x Abu Dhabi, UAEThursday 27 July 2017

Oxfam: Humanitarian crisis looms in Yemen

About 150,000 people have been made refugees since the fighting first began in 2004, with thousands living in official and makeshift camps, groups say.

SANAA // International aid group Oxfam warned today that Yemen could soon face a serious humanitarian crisis after fighting escalated in August between government forces and rebels seeking autonomy in the far north. United Nations groups say about 150,000 people have been made refugees since the fighting first began in 2004, with thousands living in official and makeshift camps. The situation has worsened since Sanaa launched Operation Scorched Earth last month in an attempt to crush rebels of the Shiite Zaydi sect in Saada and Amran provinces.

"The conflict-driven emergency in Yemen could soon ignite into a full-blown humanitarian crisis unless immediate action is taken to stop the fighting," Oxfam said in a statement, asking for safe passage for refugees in the mountainous region. "The agency calls on all parties to the conflict to implement an immediate and lasting ceasefire to the fighting that started August 11, and for the international community to intervene diplomatically to that end," the statement said.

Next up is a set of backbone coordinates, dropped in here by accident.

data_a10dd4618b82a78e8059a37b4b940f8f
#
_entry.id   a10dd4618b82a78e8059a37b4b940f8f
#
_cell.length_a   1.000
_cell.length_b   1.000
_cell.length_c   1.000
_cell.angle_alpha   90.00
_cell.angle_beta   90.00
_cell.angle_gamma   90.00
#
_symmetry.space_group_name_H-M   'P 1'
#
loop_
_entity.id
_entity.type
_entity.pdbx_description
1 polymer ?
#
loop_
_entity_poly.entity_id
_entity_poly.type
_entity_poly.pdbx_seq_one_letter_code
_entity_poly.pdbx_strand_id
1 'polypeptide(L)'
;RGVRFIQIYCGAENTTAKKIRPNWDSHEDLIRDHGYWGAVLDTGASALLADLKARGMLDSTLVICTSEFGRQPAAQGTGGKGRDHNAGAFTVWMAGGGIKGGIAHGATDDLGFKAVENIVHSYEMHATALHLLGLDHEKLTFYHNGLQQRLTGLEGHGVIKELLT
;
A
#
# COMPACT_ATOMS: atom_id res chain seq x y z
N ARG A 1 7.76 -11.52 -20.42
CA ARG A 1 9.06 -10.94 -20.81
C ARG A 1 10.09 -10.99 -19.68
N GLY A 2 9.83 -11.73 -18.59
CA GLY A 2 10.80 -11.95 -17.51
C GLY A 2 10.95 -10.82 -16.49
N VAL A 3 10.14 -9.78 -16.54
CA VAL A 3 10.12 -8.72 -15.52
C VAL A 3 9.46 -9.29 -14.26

Last week dozens of civilians were reported dead in two army air raids, sparking condemnation from aid organisations and Yemeni rights groups. Media have had difficulty accessing the conflict zone and verifying conflicting reports from each side after various ceasefire offers from each side came to nothing. Yemeni state media reported dozens of deaths on the rebel side over the Eid al Fitr holiday this week.

The government says the rebels, referred to as Houthis after their clan leaders, want to restore a Shiite state that fell in the 1960s and accuse Shiite power Iran of maintaining contacts with them. The rebels say they want autonomy and accuse Saleh of despotism and corruption in a drive to stay in power, as well as introducing Sunni fundamentalism via his alliance with Riyadh. *Reuters